Need VS Want: Striking the balance with M.E/CFS Recovery

I recently caught myself reflecting on a rather large decision “Hmm, another one based on what I need rather than what I want in this moment” and I was able to have a little laugh to myself. This shift in perspective away from victim and resentment toward patience and light-heartedness has been major in my recovery.

Without connecting to my highest priorities and desires I can absolutely say that overcoming these illnesses would be a very dull reality. If I’m not careful it can be easy to get caught up in the moments of immediate gratification around what I think I want, what will make me feel good in the moment, and to lose track of the bigger picture: my complete recovery and independent unattached happiness.

The last eleven months (that was a scary calculation quickly made on my fingers just now) have been without a doubt the most challenging and painful of my life, but they have also been the most positively life changing.

When I became debilitatingly ill I also became extremely clear on my priorities and goals as well as the behaviours that would deliver them. This wasn’t a new concept to me; goals and aspirations have been at the driver’s seat to my life and quite possibly played an integral role in my diagnosis of Chronic Fatigue Syndrome, Leaky Gut Syndrome, Parasites, Anxiety, and Depression.

I remember sitting in my career counselor’s office in the early stages of my final year of high school sharing with her my highest goal yet: studying a Double Degree of Law and Business in the following year. There was an initial panic and pain I felt through my upper body when she told me that I should consider an alternative option. Based on her state of the art computer program, my estimated enter score wasn’t going to get me there. Years later I handed my resignation to an employer for whom I’d been working with in property sales. They were extremely concerned with my decision to progress my career elsewhere and shared this with me by telling me, “People either have it in them or they don’t. You just don’t have it”. In the case of my study option, I was accepted first round into my first preference of a Double Degree in Law and Business. With the former employer, once taking that step with a new firm I was awarded the ‘Rising Star’ in my first year and the ‘Young Gun Highest Generator of Listings’ and ‘Young Gun Highest Dollars Generated from Listings’ for every quarter in the following year.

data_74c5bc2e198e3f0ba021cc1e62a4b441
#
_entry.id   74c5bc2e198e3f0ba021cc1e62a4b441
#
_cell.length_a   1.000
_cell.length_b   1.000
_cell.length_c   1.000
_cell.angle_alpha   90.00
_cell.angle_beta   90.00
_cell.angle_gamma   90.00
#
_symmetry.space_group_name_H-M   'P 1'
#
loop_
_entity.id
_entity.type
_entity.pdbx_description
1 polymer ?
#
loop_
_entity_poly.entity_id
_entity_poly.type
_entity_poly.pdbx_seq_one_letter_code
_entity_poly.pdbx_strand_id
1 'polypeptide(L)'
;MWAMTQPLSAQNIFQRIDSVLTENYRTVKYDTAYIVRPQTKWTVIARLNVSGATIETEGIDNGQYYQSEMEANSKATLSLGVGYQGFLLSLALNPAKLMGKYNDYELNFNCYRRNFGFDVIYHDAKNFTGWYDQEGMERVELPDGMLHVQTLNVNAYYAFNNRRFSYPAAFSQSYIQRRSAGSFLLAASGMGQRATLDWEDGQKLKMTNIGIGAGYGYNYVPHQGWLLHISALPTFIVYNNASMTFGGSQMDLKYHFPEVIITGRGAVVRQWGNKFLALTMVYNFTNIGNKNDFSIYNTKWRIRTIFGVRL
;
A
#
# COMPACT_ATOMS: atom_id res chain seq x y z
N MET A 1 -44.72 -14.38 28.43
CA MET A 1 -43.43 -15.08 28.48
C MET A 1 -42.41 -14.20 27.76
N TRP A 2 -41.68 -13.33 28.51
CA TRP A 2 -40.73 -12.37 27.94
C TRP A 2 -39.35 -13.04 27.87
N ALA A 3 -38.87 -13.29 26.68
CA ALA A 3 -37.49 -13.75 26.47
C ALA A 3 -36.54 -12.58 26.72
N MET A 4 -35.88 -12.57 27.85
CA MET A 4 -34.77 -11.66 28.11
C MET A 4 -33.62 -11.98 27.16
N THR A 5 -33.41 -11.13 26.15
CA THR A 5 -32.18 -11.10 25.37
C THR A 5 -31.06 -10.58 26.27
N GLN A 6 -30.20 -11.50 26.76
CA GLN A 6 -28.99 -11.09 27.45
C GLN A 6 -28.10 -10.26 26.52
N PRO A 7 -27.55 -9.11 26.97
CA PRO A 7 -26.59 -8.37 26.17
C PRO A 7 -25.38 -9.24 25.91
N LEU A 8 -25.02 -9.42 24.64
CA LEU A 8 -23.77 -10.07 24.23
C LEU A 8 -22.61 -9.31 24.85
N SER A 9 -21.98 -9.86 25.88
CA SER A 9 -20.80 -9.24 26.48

Goals? I had them down baby! Success and my addiction to achievement were engrained into the person I was. Only it wasn’t who I was, it was only what I did.


So what was so different about the clarity and cut through of setting goals and behaviours around recovering from these chronic illnesses? First was the severity of the outcome. Secondly, how intimately I had to question my own character. Once I accepted how unwell I was, both physically and emotionally, and these intertwine, it was extremely scary. Being stripped of my health has at times made me feel the most vulnerable and unworthy I have ever been in my entire life. Lastly was the pain. It surfaced immediately in setting these recovery goals and continued throughout the commitment of implementing them.

What I ‘wanted’ in the foreseeable future was no longer of significance. And let me clarify here that what I am saying is that other than my number one priority of restoring my health and happiness, nothing else that I wanted in the immediate future could come into play. In the past my goal setting had been based around emotions of excitement, adrenaline, positivity, and high energy. They were crafted from ideas that would build upon an already successful foundation – prior achievements. Eventually they may have led me to a fork in the road that required a painful sacrifice, but this pain certainly wasn’t front and centre at the time of enthusiastically penning down the goal. These goals were different. These goals were about what I needed, not what I wanted.